2011-05-26 / Sam Bari

Imprisoned by the technocrats

You can’t beat a system you can’t understand
By Sam Bari

Back in prehistoric times, as my son so delicately puts it, when I was a boy, the USA was a free country. The baby boomers, and anyone born before the post WWII era, understood the true meaning of freedom.

In the 1960s, the country began to subtly change. By the late 1970s the changes were dramatic, and freedom as I knew it no longer existed.

Everything George Orwell predicted in his book, “1984,” came true. That’s when the technocrats took over and imprisoned all the children of future generations. Consequently, I feel bad for the kids born after 1975. They didn’t have a chance to experience so much as a taste of real freedom. They could only read about it.

When I was growing up, freedom came in stages. It started with being big enough to climb stairs and grab a doorknob. Only then were we free to go anywhere in the house without help. The feeling was exhilarating.

The next stage was learning how to run, and going outside to play with other kids on the block. We couldn’t cross the street, but we were released from the confi nes of our house and yard. Exploring the entire block was awesome.

After we started school, we could cross the street and go anywhere our legs could take us, and they could take us a long way. The ultimate freedom came with our first bicycle. When we got bikes, the world was our proverbial oyster. We would be gone for days, sometimes weeks. That kind of freedom was close to intoxicating.

During the formative years, before bicycling age, we raced down sliding boards made of steel so they were extra fast. We had sword fights with sticks, but I don’t remember anyone losing an eye. We roller skated on sidewalks and didn’t wear helmets. We played dodge ball, stickball, and pickup basketball, baseball and football with no pads or safety equipment. We did those things every day.

We quenched our thirst with Kool-Aid made with bleached white sugar. Four guys would share a bottle of soda by passing it around so everybody could take a swig. Nobody died from the germs. If there wasn’t any soda or Kool-Aid available, we drank water straight from a garden hose. Water in plastic bottles had yet to be invented.

Although we existed on diets loaded with Twinkies, cupcakes, hot dogs containing unspeakable meat by-products, and sandwiches made of peanut butter and jelly on white Wonder bread, none of us was obese. We maintained a good healthy weight because we went outside and played, and we played hard.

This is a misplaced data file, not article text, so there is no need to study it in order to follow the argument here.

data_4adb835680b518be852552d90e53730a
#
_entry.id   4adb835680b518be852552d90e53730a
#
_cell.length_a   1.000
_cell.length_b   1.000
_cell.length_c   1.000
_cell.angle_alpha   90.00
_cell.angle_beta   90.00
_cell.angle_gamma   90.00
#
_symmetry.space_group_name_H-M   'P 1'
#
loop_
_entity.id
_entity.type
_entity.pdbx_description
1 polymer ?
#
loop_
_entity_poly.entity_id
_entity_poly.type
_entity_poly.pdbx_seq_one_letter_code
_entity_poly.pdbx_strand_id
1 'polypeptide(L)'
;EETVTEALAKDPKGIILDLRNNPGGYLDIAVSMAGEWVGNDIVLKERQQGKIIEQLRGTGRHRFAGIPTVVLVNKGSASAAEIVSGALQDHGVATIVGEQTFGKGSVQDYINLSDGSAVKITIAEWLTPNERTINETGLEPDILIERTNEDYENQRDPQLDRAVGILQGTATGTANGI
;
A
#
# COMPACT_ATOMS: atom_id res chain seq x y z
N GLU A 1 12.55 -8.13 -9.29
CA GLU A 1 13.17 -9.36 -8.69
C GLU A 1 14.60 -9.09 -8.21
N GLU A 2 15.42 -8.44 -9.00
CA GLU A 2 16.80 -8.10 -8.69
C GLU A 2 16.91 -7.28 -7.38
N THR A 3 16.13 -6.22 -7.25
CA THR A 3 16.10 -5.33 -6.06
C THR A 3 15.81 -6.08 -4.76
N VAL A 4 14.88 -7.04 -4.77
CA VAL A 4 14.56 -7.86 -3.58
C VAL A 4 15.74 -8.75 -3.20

I also remember standing in the backseat of my father’s old Ford and waving at kids in the car behind us through the rear window. Motor vehicles did not have car seats, seatbelts, or any other restraining device. Riding in the bed of my uncle’s pickup truck with the dog was more fun than kids today can imagine.

Back then, television was only broadcast a few hours each day, but we weren’t interested in watching it. The only time we watched TV for any length of time was on Saturday mornings when the networks filled the schedules with cartoons and cowboy shows.

From the time we left our houses in the morning until we came home when the sun went down, our parents not only didn’t hear from us, they didn’t know where we were. Somehow, we miraculously survived. If there was bad news, we heard about it when we came home.

We didn’t have PlayStations, Wiis and X-Boxes, or video games of any kind. They didn’t exist. We also didn’t have personal computers, let alone laptops. We didn’t make friends on the Internet. We developed relationships by going out and meeting people – face to face.

We didn’t have cell phones, so we couldn’t text or communicate electronically unless we went to a pay phone. Our parents couldn’t always get in touch with us, but they didn’t panic. Unless the police showed up at their door, they assumed everything was all right – and it was.

They taught us how to conduct ourselves without supervision. In today’s world, that is an unheard-of concept. It’s too bad, because kids today live as if they were prisoners under house arrest. They are monitored 24/7. I don’t know how they stand it.

Freedom used to have a different meaning. However, that was long before we lived in a system we can’t understand.

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